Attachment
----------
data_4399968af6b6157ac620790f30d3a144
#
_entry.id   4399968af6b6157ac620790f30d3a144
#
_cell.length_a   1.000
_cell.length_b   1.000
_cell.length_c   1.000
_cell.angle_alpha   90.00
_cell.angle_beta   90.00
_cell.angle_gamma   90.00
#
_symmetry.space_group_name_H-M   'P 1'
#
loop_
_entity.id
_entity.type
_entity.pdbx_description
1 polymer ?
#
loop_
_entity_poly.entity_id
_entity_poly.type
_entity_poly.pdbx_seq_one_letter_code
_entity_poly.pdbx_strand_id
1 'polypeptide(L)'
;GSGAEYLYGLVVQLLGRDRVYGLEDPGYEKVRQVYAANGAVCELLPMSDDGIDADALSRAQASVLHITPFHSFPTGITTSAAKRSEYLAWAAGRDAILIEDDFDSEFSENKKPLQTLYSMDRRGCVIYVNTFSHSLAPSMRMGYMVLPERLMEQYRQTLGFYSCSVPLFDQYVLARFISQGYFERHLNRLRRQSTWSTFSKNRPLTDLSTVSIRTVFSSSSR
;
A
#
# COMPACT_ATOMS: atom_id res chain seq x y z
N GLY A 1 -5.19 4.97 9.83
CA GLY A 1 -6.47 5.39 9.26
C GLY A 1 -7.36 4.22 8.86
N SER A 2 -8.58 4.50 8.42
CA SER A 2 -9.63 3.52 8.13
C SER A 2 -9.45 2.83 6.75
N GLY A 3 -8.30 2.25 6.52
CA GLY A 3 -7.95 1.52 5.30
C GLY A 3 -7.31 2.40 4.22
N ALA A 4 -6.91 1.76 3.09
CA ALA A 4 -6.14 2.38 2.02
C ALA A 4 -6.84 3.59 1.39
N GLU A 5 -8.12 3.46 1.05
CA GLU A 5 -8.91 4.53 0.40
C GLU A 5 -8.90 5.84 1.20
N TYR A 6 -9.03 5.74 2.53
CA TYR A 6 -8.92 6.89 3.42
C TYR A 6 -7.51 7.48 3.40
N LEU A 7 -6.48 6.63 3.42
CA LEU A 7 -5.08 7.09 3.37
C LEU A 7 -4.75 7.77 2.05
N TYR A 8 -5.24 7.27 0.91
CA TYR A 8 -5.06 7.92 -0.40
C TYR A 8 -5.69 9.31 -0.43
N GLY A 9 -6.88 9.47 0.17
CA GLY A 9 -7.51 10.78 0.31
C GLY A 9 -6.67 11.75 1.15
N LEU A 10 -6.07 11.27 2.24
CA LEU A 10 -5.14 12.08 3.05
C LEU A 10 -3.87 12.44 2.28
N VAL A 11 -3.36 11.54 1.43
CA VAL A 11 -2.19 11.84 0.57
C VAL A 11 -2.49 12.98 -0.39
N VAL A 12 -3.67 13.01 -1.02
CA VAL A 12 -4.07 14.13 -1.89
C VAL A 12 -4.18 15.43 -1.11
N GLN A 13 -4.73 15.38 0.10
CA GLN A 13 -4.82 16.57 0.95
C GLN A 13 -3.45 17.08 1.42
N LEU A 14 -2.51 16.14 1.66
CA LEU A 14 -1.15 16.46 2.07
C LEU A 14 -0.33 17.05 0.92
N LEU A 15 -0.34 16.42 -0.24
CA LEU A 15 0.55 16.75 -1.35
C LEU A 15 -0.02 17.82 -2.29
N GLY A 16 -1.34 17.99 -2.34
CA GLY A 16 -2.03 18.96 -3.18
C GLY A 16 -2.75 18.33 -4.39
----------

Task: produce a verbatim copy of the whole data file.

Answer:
data_4399968af6b6157ac620790f30d3a144
#
_entry.id   4399968af6b6157ac620790f30d3a144
#
_cell.length_a   1.000
_cell.length_b   1.000
_cell.length_c   1.000
_cell.angle_alpha   90.00
_cell.angle_beta   90.00
_cell.angle_gamma   90.00
#
_symmetry.space_group_name_H-M   'P 1'
#
loop_
_entity.id
_entity.type
_entity.pdbx_description
1 polymer ?
#
loop_
_entity_poly.entity_id
_entity_poly.type
_entity_poly.pdbx_seq_one_letter_code
_entity_poly.pdbx_strand_id
1 'polypeptide(L)'
;GSGAEYLYGLVVQLLGRDRVYGLEDPGYEKVRQVYAANGAVCELLPMSDDGIDADALSRAQASVLHITPFHSFPTGITTSAAKRSEYLAWAAGRDAILIEDDFDSEFSENKKPLQTLYSMDRRGCVIYVNTFSHSLAPSMRMGYMVLPERLMEQYRQTLGFYSCSVPLFDQYVLARFISQGYFERHLNRLRRQSTWSTFSKNRPLTDLSTVSIRTVFSSSSR
;
A
#
# COMPACT_ATOMS: atom_id res chain seq x y z
N GLY A 1 -5.19 4.97 9.83
CA GLY A 1 -6.47 5.39 9.26
C GLY A 1 -7.36 4.22 8.86
N SER A 2 -8.58 4.50 8.42
CA SER A 2 -9.63 3.52 8.13
C SER A 2 -9.45 2.83 6.75
N GLY A 3 -8.30 2.25 6.52
CA GLY A 3 -7.95 1.52 5.30
C GLY A 3 -7.31 2.40 4.22
N ALA A 4 -6.91 1.76 3.09
CA ALA A 4 -6.14 2.38 2.02
C ALA A 4 -6.84 3.59 1.39
N GLU A 5 -8.12 3.46 1.05
CA GLU A 5 -8.91 4.53 0.40
C GLU A 5 -8.90 5.84 1.20
N TYR A 6 -9.03 5.74 2.53
CA TYR A 6 -8.92 6.89 3.42
C TYR A 6 -7.51 7.48 3.40
N LEU A 7 -6.48 6.63 3.42
CA LEU A 7 -5.08 7.09 3.37
C LEU A 7 -4.75 7.77 2.05
N TYR A 8 -5.24 7.27 0.91
CA TYR A 8 -5.06 7.92 -0.40
C TYR A 8 -5.69 9.31 -0.43
N GLY A 9 -6.88 9.47 0.17
CA GLY A 9 -7.51 10.78 0.31
C GLY A 9 -6.67 11.75 1.15
N LEU A 10 -6.07 11.27 2.24
CA LEU A 10 -5.14 12.08 3.05
C LEU A 10 -3.87 12.44 2.28
N VAL A 11 -3.36 11.54 1.43
CA VAL A 11 -2.19 11.84 0.57
C VAL A 11 -2.49 12.98 -0.39
N VAL A 12 -3.67 13.01 -1.02
CA VAL A 12 -4.07 14.13 -1.89
C VAL A 12 -4.18 15.43 -1.11
N GLN A 13 -4.73 15.38 0.10
CA GLN A 13 -4.82 16.57 0.95
C GLN A 13 -3.45 17.08 1.42
N LEU A 14 -2.51 16.14 1.66
CA LEU A 14 -1.15 16.46 2.07
C LEU A 14 -0.33 17.05 0.92
N LEU A 15 -0.34 16.42 -0.24
CA LEU A 15 0.55 16.75 -1.35
C LEU A 15 -0.02 17.82 -2.29
N GLY A 16 -1.34 17.99 -2.34
CA GLY A 16 -2.03 18.96 -3.18
C GLY A 16 -2.75 18.33 -4.39